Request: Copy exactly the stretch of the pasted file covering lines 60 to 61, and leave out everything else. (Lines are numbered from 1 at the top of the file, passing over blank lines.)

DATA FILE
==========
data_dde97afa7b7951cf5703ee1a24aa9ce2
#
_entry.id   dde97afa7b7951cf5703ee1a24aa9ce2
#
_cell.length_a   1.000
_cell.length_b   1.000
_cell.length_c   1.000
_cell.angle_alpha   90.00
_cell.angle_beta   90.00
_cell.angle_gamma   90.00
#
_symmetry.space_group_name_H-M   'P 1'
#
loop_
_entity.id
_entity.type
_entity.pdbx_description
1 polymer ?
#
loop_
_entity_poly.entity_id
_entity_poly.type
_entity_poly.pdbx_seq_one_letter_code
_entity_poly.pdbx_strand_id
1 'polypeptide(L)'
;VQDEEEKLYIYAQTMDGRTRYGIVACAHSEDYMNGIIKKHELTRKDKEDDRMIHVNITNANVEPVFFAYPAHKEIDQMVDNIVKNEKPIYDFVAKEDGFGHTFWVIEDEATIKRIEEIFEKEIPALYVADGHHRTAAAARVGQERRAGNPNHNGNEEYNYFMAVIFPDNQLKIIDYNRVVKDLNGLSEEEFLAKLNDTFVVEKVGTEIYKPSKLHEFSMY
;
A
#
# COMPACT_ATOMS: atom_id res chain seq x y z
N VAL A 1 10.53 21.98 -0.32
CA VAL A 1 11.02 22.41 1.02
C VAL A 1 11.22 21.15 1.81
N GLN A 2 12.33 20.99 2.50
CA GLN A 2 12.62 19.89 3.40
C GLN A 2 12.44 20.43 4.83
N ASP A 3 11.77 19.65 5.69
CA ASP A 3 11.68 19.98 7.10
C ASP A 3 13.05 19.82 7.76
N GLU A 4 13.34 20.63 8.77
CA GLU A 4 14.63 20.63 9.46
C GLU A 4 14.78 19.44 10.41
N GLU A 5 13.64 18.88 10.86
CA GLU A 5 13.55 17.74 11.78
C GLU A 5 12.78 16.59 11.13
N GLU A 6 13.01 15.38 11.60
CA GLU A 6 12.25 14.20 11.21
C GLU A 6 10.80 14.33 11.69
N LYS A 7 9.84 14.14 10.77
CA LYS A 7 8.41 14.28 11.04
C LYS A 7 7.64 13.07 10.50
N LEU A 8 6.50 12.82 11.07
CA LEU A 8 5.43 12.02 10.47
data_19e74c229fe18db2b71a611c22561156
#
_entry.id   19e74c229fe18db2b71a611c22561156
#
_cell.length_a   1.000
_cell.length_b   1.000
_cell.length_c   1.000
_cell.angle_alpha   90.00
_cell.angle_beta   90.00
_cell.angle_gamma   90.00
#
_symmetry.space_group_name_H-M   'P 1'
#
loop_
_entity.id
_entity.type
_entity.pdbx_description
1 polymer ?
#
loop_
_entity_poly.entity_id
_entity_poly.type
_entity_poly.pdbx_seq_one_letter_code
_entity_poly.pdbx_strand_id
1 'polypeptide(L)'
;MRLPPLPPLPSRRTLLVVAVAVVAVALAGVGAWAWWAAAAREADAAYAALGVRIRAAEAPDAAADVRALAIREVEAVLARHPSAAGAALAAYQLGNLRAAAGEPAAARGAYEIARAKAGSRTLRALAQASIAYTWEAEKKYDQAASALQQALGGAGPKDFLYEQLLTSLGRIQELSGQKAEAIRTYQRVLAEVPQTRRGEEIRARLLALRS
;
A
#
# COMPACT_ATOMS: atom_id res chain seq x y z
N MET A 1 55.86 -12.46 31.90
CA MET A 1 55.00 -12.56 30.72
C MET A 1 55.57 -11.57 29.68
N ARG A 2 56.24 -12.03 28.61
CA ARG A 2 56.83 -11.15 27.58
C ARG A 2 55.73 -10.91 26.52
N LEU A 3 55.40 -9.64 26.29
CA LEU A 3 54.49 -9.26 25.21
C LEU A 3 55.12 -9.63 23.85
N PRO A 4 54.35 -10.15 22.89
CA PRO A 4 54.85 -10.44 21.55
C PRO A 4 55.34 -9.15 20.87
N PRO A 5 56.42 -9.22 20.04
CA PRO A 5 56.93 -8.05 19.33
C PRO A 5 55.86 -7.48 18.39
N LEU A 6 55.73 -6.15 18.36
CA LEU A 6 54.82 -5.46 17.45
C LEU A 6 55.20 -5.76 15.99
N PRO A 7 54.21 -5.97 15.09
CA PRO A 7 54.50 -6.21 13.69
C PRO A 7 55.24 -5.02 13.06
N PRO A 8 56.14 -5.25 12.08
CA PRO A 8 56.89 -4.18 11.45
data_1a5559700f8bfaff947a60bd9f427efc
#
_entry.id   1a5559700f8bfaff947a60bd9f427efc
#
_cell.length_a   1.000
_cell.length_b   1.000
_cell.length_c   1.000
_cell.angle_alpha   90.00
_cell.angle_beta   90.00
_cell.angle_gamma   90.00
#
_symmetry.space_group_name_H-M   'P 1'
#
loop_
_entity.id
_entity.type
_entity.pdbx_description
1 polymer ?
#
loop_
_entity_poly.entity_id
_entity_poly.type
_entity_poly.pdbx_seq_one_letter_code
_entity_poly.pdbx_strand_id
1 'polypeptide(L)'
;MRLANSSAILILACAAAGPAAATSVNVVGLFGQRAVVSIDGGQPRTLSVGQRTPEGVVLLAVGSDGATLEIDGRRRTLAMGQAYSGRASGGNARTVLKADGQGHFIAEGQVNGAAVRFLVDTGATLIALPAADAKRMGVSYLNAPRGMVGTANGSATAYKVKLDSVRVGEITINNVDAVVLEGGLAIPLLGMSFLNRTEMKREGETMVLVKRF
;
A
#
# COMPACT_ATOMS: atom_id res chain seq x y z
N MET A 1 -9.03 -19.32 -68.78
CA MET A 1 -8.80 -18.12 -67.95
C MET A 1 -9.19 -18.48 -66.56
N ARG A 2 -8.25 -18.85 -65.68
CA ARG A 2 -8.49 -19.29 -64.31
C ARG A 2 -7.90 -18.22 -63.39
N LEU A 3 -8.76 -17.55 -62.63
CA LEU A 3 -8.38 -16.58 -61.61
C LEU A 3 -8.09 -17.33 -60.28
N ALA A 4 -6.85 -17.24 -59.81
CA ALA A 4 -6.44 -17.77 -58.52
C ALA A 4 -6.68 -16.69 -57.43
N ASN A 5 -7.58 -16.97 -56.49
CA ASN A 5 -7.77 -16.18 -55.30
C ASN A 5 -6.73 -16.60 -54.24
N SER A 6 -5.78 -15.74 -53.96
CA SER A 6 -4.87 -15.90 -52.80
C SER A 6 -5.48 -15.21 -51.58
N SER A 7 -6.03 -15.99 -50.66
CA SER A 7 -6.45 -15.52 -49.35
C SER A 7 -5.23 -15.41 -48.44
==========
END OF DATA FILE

_cell.length_c   1.000
_cell.angle_alpha   90.00